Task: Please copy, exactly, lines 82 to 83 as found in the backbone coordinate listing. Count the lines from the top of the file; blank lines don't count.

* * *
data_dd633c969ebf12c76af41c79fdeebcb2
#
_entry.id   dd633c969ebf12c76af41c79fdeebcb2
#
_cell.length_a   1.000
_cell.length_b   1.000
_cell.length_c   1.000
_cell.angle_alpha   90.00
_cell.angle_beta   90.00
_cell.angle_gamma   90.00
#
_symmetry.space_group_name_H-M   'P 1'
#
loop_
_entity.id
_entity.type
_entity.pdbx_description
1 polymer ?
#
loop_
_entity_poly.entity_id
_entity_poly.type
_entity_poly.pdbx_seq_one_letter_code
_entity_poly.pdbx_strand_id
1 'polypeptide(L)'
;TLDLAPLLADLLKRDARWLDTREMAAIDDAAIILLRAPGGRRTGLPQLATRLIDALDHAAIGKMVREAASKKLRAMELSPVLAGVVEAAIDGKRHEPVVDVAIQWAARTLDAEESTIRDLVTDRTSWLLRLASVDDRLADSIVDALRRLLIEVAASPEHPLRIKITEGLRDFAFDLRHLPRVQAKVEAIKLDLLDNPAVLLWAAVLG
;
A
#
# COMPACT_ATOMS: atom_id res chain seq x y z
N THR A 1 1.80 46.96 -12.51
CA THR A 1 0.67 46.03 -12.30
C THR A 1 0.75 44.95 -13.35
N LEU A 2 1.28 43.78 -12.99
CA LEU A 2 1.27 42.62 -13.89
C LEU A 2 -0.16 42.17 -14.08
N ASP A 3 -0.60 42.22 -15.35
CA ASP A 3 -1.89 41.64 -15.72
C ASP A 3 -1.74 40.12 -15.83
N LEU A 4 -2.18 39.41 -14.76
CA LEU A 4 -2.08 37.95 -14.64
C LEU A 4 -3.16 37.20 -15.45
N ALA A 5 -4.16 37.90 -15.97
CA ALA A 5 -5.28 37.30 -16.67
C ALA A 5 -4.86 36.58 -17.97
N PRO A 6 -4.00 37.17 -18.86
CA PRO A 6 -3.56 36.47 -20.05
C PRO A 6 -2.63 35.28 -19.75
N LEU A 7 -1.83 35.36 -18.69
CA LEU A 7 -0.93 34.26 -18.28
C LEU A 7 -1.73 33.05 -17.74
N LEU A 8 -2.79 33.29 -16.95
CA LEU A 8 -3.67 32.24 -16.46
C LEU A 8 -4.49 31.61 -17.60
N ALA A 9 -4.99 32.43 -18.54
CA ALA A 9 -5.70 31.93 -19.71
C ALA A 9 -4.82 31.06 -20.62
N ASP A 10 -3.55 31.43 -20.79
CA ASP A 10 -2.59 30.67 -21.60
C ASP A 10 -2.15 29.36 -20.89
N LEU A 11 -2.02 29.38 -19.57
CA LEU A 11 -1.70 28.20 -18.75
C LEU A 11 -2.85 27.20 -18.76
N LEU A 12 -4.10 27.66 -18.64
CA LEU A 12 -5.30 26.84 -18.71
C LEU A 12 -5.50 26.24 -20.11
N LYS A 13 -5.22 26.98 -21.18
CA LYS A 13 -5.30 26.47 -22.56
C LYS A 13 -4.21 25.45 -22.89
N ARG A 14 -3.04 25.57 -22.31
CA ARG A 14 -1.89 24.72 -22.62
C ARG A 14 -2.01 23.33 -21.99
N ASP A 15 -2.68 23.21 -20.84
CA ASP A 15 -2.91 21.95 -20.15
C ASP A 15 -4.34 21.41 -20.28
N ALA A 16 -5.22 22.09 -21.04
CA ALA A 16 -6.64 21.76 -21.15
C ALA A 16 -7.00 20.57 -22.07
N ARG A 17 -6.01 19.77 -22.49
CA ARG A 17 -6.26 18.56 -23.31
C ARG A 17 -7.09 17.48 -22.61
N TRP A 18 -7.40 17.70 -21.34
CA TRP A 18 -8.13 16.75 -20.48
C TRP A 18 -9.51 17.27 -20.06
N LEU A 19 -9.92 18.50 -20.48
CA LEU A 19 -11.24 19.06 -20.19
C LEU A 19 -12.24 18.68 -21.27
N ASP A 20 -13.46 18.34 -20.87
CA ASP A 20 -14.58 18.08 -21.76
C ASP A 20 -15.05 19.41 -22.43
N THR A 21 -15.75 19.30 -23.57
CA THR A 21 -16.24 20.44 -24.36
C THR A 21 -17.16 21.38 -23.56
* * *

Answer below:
N TRP A 18 -7.40 17.70 -21.34
CA TRP A 18 -8.13 16.75 -20.48